A certain ambiguity takes over when tomato season comes bursting in. Vine ripened, locally-grown tomatoes are hands-down the best veggie in the world. Not only are they delicious sliced and eaten on their own, but they also lend themselves to so many cooking applications. Just image what Italian or Indian food looked like before Columbus brought back this versatile fruit to the Old World—a dull culinary landscape for sure!
But as much as I love tomatoes, the short season can transform me into a galley slave as my inner ant kicks in, and I begin to work feverishy to squirrel them away in anticipation of the winter months to come. While I am passionate about preserving, canning 22 pounds of tomatoes could steal anyone’s joy.
That is why gazpacho is such a blessing. Not only is it a refreshing, easy-to-make, ready-to-eat, delicious cold soup, but it also freezes very nicely. I know what you’re thinking–more processing?! But relax. Gazpacho doesn’t require the hullabaloo of removing skins, and you get a preserved product at the same time you made dinner.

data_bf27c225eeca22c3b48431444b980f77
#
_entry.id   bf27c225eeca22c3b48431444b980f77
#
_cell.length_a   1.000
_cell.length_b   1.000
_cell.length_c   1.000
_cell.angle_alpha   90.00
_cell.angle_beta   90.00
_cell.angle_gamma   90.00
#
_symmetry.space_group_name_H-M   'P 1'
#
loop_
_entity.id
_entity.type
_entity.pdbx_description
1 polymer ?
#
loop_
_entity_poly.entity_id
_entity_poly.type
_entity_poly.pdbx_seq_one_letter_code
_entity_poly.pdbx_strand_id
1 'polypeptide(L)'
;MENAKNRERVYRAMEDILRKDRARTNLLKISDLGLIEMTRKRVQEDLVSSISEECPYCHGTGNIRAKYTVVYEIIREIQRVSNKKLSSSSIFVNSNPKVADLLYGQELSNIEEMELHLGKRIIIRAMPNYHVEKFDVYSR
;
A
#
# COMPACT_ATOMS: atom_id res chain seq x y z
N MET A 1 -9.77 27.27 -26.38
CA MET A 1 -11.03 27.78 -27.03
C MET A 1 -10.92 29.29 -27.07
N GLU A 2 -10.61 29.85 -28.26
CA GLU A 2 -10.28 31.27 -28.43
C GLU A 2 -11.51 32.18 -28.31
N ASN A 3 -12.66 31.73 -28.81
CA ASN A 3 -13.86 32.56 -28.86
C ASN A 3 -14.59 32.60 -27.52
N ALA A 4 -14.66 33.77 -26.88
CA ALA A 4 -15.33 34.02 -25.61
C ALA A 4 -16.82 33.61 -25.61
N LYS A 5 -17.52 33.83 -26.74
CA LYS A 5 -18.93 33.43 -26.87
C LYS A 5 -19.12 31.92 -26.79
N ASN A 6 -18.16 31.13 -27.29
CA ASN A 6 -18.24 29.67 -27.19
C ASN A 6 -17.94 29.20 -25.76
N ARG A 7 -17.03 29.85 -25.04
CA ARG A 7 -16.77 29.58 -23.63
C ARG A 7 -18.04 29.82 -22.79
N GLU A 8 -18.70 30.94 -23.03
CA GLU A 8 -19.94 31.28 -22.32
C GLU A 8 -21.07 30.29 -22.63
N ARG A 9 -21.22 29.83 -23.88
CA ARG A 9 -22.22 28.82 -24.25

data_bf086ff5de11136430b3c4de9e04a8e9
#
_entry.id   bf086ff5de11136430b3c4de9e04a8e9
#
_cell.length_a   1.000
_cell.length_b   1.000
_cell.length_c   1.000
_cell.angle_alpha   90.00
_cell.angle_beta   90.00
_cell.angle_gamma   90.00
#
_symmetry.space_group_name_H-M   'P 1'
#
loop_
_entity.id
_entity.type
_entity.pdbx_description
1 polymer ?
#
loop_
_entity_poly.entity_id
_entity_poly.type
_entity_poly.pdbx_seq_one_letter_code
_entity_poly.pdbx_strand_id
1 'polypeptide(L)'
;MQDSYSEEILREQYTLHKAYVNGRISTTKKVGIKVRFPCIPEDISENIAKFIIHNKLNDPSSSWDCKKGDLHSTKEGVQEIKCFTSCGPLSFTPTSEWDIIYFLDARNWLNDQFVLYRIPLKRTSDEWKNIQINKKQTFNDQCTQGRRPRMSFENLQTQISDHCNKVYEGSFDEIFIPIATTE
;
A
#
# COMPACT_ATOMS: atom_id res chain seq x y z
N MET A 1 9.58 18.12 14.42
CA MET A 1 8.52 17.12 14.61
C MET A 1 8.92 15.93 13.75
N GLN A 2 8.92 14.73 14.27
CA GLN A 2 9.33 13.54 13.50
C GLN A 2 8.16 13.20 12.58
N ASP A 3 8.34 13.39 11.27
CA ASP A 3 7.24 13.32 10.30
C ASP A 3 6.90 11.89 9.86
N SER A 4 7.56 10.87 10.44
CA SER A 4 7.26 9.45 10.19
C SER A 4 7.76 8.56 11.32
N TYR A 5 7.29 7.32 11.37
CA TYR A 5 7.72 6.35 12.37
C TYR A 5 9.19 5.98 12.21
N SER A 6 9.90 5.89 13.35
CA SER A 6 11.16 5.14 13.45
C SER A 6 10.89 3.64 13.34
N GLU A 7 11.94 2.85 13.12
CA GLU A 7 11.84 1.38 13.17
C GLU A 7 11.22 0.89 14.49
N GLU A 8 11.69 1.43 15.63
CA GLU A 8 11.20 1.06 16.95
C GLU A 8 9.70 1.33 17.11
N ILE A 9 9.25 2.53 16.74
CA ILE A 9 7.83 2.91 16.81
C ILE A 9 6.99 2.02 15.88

- 1 small clove garlic
- ¼ cup fresh chopped herbs (any combination of basil, tarragon, parsley, dill, oregano or chives)
- 2 or 3 slices stale bread
- 1 small red onion, quartered
- 1 lbs. cucumber, peeled and de-seeded
- 2 lbs. tomatoes, cored and de-seeded
- ¼ cup extra virgin olive oil
- 2 T red wine vinegar
- salt and black pepper to taste
- Add ingredients one by one to a food processor or blender and puree. If you don't have a food processor, finely chop ingredients and mix. Serve with bread, cheese or summer sausage for a light quick meal.
Preserve It: Place gazpacho in freezer-safe bags or plastic containers in desired proportions, then label and freeze. I like to put the gazpacho in 1 – 2 cup plastic containers leaving 1-inch headspace for expansion in the freezer. I use these later in packed lunches. They keep the lunch cool while defrosting.